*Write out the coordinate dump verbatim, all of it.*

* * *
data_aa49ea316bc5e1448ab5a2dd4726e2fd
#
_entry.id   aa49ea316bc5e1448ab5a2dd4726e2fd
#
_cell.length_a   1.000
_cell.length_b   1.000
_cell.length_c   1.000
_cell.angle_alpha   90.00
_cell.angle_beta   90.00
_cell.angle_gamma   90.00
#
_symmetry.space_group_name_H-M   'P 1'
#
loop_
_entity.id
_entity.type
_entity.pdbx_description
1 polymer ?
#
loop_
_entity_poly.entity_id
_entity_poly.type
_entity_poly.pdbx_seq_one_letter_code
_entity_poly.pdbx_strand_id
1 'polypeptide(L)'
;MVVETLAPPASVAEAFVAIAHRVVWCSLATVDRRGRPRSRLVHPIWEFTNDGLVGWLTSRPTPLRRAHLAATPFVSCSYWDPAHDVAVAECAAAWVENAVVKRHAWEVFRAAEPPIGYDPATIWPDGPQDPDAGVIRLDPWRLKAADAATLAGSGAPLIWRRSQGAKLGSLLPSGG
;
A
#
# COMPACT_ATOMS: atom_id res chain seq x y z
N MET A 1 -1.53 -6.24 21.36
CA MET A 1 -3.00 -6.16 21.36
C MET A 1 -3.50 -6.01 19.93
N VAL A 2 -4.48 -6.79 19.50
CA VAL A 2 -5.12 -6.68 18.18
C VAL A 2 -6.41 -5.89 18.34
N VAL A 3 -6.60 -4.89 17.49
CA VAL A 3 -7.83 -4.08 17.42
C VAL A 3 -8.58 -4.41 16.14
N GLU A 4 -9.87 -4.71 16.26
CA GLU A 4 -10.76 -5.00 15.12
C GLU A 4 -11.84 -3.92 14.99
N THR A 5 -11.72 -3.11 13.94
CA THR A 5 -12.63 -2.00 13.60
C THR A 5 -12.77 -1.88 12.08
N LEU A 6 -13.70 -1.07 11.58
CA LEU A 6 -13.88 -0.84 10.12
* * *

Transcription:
data_aa49ea316bc5e1448ab5a2dd4726e2fd
#
_entry.id   aa49ea316bc5e1448ab5a2dd4726e2fd
#
_cell.length_a   1.000
_cell.length_b   1.000
_cell.length_c   1.000
_cell.angle_alpha   90.00
_cell.angle_beta   90.00
_cell.angle_gamma   90.00
#
_symmetry.space_group_name_H-M   'P 1'
#
loop_
_entity.id
_entity.type
_entity.pdbx_description
1 polymer ?
#
loop_
_entity_poly.entity_id
_entity_poly.type
_entity_poly.pdbx_seq_one_letter_code
_entity_poly.pdbx_strand_id
1 'polypeptide(L)'
;MVVETLAPPASVAEAFVAIAHRVVWCSLATVDRRGRPRSRLVHPIWEFTNDGLVGWLTSRPTPLRRAHLAATPFVSCSYWDPAHDVAVAECAAAWVENAVVKRHAWEVFRAAEPPIGYDPATIWPDGPQDPDAGVIRLDPWRLKAADAATLAGSGAPLIWRRSQGAKLGSLLPSGG
;
A
#
# COMPACT_ATOMS: atom_id res chain seq x y z
N MET A 1 -1.53 -6.24 21.36
CA MET A 1 -3.00 -6.16 21.36
C MET A 1 -3.50 -6.01 19.93
N VAL A 2 -4.48 -6.79 19.50
CA VAL A 2 -5.12 -6.68 18.18
C VAL A 2 -6.41 -5.89 18.34
N VAL A 3 -6.60 -4.89 17.49
CA VAL A 3 -7.83 -4.08 17.42
C VAL A 3 -8.58 -4.41 16.14
N GLU A 4 -9.87 -4.71 16.26
CA GLU A 4 -10.76 -5.00 15.12
C GLU A 4 -11.84 -3.92 14.99
N THR A 5 -11.72 -3.11 13.94
CA THR A 5 -12.63 -2.00 13.60
C THR A 5 -12.77 -1.88 12.08
N LEU A 6 -13.70 -1.07 11.58
CA LEU A 6 -13.88 -0.84 10.12